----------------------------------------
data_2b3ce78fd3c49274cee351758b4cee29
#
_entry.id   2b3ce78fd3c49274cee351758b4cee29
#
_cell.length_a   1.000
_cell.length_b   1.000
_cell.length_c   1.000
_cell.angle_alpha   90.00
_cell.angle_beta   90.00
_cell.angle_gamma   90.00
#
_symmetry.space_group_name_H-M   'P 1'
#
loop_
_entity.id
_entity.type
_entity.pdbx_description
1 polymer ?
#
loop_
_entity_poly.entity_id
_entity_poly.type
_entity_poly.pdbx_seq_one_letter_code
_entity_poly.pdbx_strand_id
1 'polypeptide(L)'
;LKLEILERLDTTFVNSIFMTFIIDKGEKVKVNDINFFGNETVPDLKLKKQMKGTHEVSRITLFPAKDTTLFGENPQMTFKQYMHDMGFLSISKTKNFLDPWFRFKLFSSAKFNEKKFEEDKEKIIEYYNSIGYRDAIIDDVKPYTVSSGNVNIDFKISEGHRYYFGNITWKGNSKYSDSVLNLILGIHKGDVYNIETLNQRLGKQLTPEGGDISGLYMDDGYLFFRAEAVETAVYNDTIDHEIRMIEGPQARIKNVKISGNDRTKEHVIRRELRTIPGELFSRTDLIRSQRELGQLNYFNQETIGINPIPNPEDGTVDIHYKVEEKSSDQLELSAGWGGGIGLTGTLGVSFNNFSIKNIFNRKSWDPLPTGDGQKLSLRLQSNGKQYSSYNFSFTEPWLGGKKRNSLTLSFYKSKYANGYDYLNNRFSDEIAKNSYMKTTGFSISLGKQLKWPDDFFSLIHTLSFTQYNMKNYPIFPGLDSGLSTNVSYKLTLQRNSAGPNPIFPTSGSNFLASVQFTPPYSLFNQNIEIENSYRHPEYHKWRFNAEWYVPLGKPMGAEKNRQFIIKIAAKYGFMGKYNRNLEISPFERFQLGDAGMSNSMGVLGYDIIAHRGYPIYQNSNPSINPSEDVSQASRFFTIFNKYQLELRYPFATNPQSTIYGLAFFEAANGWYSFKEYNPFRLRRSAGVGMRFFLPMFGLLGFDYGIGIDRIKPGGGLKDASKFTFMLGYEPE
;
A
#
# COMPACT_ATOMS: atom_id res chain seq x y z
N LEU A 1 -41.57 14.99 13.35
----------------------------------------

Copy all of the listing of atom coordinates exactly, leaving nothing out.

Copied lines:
data_2b3ce78fd3c49274cee351758b4cee29
#
_entry.id   2b3ce78fd3c49274cee351758b4cee29
#
_cell.length_a   1.000
_cell.length_b   1.000
_cell.length_c   1.000
_cell.angle_alpha   90.00
_cell.angle_beta   90.00
_cell.angle_gamma   90.00
#
_symmetry.space_group_name_H-M   'P 1'
#
loop_
_entity.id
_entity.type
_entity.pdbx_description
1 polymer ?
#
loop_
_entity_poly.entity_id
_entity_poly.type
_entity_poly.pdbx_seq_one_letter_code
_entity_poly.pdbx_strand_id
1 'polypeptide(L)'
;LKLEILERLDTTFVNSIFMTFIIDKGEKVKVNDINFFGNETVPDLKLKKQMKGTHEVSRITLFPAKDTTLFGENPQMTFKQYMHDMGFLSISKTKNFLDPWFRFKLFSSAKFNEKKFEEDKEKIIEYYNSIGYRDAIIDDVKPYTVSSGNVNIDFKISEGHRYYFGNITWKGNSKYSDSVLNLILGIHKGDVYNIETLNQRLGKQLTPEGGDISGLYMDDGYLFFRAEAVETAVYNDTIDHEIRMIEGPQARIKNVKISGNDRTKEHVIRRELRTIPGELFSRTDLIRSQRELGQLNYFNQETIGINPIPNPEDGTVDIHYKVEEKSSDQLELSAGWGGGIGLTGTLGVSFNNFSIKNIFNRKSWDPLPTGDGQKLSLRLQSNGKQYSSYNFSFTEPWLGGKKRNSLTLSFYKSKYANGYDYLNNRFSDEIAKNSYMKTTGFSISLGKQLKWPDDFFSLIHTLSFTQYNMKNYPIFPGLDSGLSTNVSYKLTLQRNSAGPNPIFPTSGSNFLASVQFTPPYSLFNQNIEIENSYRHPEYHKWRFNAEWYVPLGKPMGAEKNRQFIIKIAAKYGFMGKYNRNLEISPFERFQLGDAGMSNSMGVLGYDIIAHRGYPIYQNSNPSINPSEDVSQASRFFTIFNKYQLELRYPFATNPQSTIYGLAFFEAANGWYSFKEYNPFRLRRSAGVGMRFFLPMFGLLGFDYGIGIDRIKPGGGLKDASKFTFMLGYEPE
;
A
#
# COMPACT_ATOMS: atom_id res chain seq x y z
N LEU A 1 -41.57 14.99 13.35